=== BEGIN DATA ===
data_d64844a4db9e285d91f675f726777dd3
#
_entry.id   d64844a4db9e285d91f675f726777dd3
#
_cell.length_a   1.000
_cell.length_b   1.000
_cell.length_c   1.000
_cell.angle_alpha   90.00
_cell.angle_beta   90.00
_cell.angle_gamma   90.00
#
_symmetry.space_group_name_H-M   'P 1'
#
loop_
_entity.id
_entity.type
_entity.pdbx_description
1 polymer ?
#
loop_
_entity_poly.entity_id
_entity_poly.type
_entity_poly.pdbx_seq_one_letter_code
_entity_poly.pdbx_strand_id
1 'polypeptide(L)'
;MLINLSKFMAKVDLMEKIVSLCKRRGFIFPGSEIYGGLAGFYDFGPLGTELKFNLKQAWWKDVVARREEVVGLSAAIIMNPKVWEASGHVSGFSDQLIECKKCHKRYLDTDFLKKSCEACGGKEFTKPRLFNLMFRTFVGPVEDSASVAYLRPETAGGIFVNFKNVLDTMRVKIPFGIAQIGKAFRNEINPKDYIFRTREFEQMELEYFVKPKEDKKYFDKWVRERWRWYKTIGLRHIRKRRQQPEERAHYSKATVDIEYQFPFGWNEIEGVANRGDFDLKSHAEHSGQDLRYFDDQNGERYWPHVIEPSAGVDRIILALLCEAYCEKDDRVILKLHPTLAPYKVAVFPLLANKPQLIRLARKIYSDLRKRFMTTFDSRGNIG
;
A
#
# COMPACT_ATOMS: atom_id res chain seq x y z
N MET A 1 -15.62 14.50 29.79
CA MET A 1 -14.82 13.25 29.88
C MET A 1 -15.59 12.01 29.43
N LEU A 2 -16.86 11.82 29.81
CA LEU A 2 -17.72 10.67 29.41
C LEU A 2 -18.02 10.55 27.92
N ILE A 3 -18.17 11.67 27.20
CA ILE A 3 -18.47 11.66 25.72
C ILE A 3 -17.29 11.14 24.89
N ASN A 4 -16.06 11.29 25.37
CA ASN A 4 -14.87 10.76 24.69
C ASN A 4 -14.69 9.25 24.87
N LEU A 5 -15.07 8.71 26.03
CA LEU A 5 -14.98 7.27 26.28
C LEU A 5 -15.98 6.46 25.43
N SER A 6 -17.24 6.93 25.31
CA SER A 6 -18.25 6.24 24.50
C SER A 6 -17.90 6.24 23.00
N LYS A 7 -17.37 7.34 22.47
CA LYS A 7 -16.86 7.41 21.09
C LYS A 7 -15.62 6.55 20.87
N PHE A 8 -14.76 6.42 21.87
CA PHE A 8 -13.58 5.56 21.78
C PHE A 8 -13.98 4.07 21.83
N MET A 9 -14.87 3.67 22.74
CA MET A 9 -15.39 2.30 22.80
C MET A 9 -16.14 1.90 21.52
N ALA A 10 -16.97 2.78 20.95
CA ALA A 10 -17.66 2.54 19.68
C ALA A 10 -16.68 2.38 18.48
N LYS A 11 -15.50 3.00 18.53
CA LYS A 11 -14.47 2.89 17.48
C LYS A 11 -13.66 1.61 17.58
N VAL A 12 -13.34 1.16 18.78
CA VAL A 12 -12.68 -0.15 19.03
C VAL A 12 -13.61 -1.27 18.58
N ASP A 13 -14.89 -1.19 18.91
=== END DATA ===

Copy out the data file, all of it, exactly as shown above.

data_d64844a4db9e285d91f675f726777dd3
#
_entry.id   d64844a4db9e285d91f675f726777dd3
#
_cell.length_a   1.000
_cell.length_b   1.000
_cell.length_c   1.000
_cell.angle_alpha   90.00
_cell.angle_beta   90.00
_cell.angle_gamma   90.00
#
_symmetry.space_group_name_H-M   'P 1'
#
loop_
_entity.id
_entity.type
_entity.pdbx_description
1 polymer ?
#
loop_
_entity_poly.entity_id
_entity_poly.type
_entity_poly.pdbx_seq_one_letter_code
_entity_poly.pdbx_strand_id
1 'polypeptide(L)'
;MLINLSKFMAKVDLMEKIVSLCKRRGFIFPGSEIYGGLAGFYDFGPLGTELKFNLKQAWWKDVVARREEVVGLSAAIIMNPKVWEASGHVSGFSDQLIECKKCHKRYLDTDFLKKSCEACGGKEFTKPRLFNLMFRTFVGPVEDSASVAYLRPETAGGIFVNFKNVLDTMRVKIPFGIAQIGKAFRNEINPKDYIFRTREFEQMELEYFVKPKEDKKYFDKWVRERWRWYKTIGLRHIRKRRQQPEERAHYSKATVDIEYQFPFGWNEIEGVANRGDFDLKSHAEHSGQDLRYFDDQNGERYWPHVIEPSAGVDRIILALLCEAYCEKDDRVILKLHPTLAPYKVAVFPLLANKPQLIRLARKIYSDLRKRFMTTFDSRGNIG
;
A
#
# COMPACT_ATOMS: atom_id res chain seq x y z
N MET A 1 -15.62 14.50 29.79
CA MET A 1 -14.82 13.25 29.88
C MET A 1 -15.59 12.01 29.43
N LEU A 2 -16.86 11.82 29.81
CA LEU A 2 -17.72 10.67 29.41
C LEU A 2 -18.02 10.55 27.92
N ILE A 3 -18.17 11.67 27.20
CA ILE A 3 -18.47 11.66 25.72
C ILE A 3 -17.29 11.14 24.89
N ASN A 4 -16.06 11.29 25.37
CA ASN A 4 -14.87 10.76 24.69
C ASN A 4 -14.69 9.25 24.87
N LEU A 5 -15.07 8.71 26.03
CA LEU A 5 -14.98 7.27 26.28
C LEU A 5 -15.98 6.46 25.43
N SER A 6 -17.24 6.93 25.31
CA SER A 6 -18.25 6.24 24.50
C SER A 6 -17.90 6.24 23.00
N LYS A 7 -17.37 7.34 22.47
CA LYS A 7 -16.86 7.41 21.09
C LYS A 7 -15.62 6.55 20.87
N PHE A 8 -14.76 6.42 21.87
CA PHE A 8 -13.58 5.56 21.78
C PHE A 8 -13.98 4.07 21.83
N MET A 9 -14.87 3.67 22.74
CA MET A 9 -15.39 2.30 22.80
C MET A 9 -16.14 1.90 21.52
N ALA A 10 -16.97 2.78 20.95
CA ALA A 10 -17.66 2.54 19.68
C ALA A 10 -16.68 2.38 18.48
N LYS A 11 -15.50 3.00 18.53
CA LYS A 11 -14.47 2.89 17.48
C LYS A 11 -13.66 1.61 17.58
N VAL A 12 -13.34 1.16 18.78
CA VAL A 12 -12.68 -0.15 19.03
C VAL A 12 -13.61 -1.27 18.58
N ASP A 13 -14.89 -1.19 18.91